I have also learnt the difference between the ‘wine trade’ and the ‘alcoholic brand world’ and their two schools of thought, for example when speaking to the wine trade, a heavy focus is on the product and liquid credentials. I describe Della Vite as being the perfect brand sitting between the two ways of thinking. We can lean into our wine credentials, and have a technical, intellectual conversation about the wine, and then we can also lean into the fact that we’re bubbles, we’re contemporary and that we have incredible lifestyle credentials. There’s a common ground for everyone.

What are you ambitions for Della Vite?

For me, success wouldn’t only be measured by how many bottles we sold, but alongside this, whether we’d become the brand which opened the door to a new space for Prosecco which was more celebrated, higher quality, and better understood.

Really, I’d love people to recognise that our brand was part of that step change.

Think of Fevertree – they did something fantastic for tonic. Before Sipsmiths and Hendricks gin was just Gordons. They managed to change people’s perception of what the norm was for that particular category. I hope that Della Vite will do the same.

Why do we disdain wines the mainstream like?

If the customer is always right, why is the wine establishment so snobby about mainstream and less complex wines?

Guest writer Aleesha Hansel reflects.

In any field, the more we learn, the further removed we are from our humble beginnings – the things that drew us in in the first place. In wine, this distance means we start to speak of terroir, structure and balance – terminology that seems more suited to architecture than the product of grapes.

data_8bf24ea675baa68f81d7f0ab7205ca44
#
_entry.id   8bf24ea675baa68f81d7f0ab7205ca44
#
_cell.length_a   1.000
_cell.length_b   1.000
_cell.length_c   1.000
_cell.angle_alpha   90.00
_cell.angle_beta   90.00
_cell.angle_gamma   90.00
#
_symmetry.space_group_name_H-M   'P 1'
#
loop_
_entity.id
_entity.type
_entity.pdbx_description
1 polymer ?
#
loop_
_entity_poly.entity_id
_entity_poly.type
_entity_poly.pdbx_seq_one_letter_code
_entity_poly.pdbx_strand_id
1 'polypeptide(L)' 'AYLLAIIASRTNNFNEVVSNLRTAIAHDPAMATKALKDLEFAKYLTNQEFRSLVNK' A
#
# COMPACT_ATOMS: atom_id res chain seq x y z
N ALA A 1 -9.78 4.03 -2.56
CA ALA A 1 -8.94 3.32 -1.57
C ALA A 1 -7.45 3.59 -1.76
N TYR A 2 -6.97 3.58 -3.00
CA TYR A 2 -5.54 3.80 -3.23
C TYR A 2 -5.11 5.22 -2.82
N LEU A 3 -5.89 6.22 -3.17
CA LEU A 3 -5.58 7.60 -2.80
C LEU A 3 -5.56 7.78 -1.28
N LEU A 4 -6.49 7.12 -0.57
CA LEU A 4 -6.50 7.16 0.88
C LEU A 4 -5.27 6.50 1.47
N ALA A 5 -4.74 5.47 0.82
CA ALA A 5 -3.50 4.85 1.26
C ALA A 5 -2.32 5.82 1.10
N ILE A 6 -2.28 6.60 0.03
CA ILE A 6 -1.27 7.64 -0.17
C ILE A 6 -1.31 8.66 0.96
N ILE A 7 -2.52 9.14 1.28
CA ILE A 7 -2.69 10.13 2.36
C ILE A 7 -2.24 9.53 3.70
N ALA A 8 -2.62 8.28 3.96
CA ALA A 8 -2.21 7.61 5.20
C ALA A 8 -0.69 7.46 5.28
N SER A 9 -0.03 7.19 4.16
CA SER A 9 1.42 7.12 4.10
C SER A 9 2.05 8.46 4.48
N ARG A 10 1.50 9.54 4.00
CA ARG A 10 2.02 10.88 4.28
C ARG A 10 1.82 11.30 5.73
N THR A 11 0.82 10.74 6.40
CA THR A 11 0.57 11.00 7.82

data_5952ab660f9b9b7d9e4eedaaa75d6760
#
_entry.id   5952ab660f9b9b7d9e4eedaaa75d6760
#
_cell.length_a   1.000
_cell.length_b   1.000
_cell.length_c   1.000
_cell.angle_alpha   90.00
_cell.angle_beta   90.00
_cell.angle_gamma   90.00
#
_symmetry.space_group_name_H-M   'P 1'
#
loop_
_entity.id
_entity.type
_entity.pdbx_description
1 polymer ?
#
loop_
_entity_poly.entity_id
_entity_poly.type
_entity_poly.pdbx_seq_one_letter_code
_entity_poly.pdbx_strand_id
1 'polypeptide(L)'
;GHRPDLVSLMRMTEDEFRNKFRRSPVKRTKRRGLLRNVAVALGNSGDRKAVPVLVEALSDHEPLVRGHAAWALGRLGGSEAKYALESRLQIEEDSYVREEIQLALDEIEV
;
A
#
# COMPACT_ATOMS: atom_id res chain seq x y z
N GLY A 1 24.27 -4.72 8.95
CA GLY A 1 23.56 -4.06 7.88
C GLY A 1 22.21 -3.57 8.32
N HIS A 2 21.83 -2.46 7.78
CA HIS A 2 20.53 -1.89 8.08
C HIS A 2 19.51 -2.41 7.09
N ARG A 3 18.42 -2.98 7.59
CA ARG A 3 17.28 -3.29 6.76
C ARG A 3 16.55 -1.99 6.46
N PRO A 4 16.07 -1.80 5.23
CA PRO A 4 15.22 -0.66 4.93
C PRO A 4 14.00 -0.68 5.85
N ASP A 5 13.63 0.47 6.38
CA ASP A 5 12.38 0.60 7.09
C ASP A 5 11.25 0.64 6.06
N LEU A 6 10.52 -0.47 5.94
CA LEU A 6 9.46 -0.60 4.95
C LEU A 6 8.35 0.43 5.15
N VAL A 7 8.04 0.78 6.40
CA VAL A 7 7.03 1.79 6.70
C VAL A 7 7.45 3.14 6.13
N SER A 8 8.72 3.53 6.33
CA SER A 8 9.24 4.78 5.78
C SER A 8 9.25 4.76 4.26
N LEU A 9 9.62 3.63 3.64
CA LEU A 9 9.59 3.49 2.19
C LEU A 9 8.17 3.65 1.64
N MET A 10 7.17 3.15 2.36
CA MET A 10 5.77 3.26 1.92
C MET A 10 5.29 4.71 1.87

When I first started working in wine, I remember really enjoying Beaujolais. When often asked what my favourite wine of the moment was, I very quickly learnt that responding with Gamay did not instil a great reaction, and definitely didn’t help me being taken seriously. Feeling slightly embarrassed, and wanting to be respected as a wine professional, it led to me abandon drinking Beaujolais until only a few months ago.

Nudged and cajoled by wine politics, reverence for tradition and a sense of hierarchy, wine folk are often found espousing the virtues of Pinot noir, Chablis or something else just as predictable. Adhering to well-known dictates allows us to present ourselves as one of the ‘in crowd’: knowledgeable and as authoritative about the subject as our peers. But is it working against us connecting with a wider audience?

One great example of this is acidity.

‘Enamel stripping’ is a tasting note I have read countless times, and makes me wonder why anyone would promote a wine as being a turpentine equivalent. While I understand from years of study that acidity does help the balance and structure of the wine, the love for this characteristic seems to go above and beyond just being a component in what makes a wine objectively ‘well structured’.

Holding almost a cult status among the ‘wine elite’, high acidity has become a sort of Freemason’s handshake – a social signifier allowing those in the know to recognise each other among the hoi polloi. Because, high acidity isn’t generally something that appeals to mainstream consumers. They tend to want wines that are rounder, sweeter and more approachable. The very same hoi polloi that we rely on for our livelihoods. Despite all of the romanticism attached to wine, which I myself enjoy, ultimately if we don’t sell wine we are all on our uppers.

Winespeak may excite us wine geeks, but can lead consumers feeling like they need a degree in grape science to enjoy a glass. With Hardys being the best-selling off-trade UK wine brand wouldn’t it makes sense for us to accept then that perhaps a healthy and successful wine industry is one that advocates for all. After all, Radio 1 has a place next to Classical FM, as does fish and chips next to haute cuisine.

Like many things that you first enter into, you play by the rules. It’s only when you learn a bit more that you build up the confidence to throw a few of them out the window. Something that I have found great freedom and fun in doing so. It also allows me to happily shout out about my re-ignited enjoyment for juicy, soft, fruity Beaujolais and confess that all those times I said I liked Pinot Noir – I was lying.

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Jamaican-Caribbean Food Meets Georgian Wine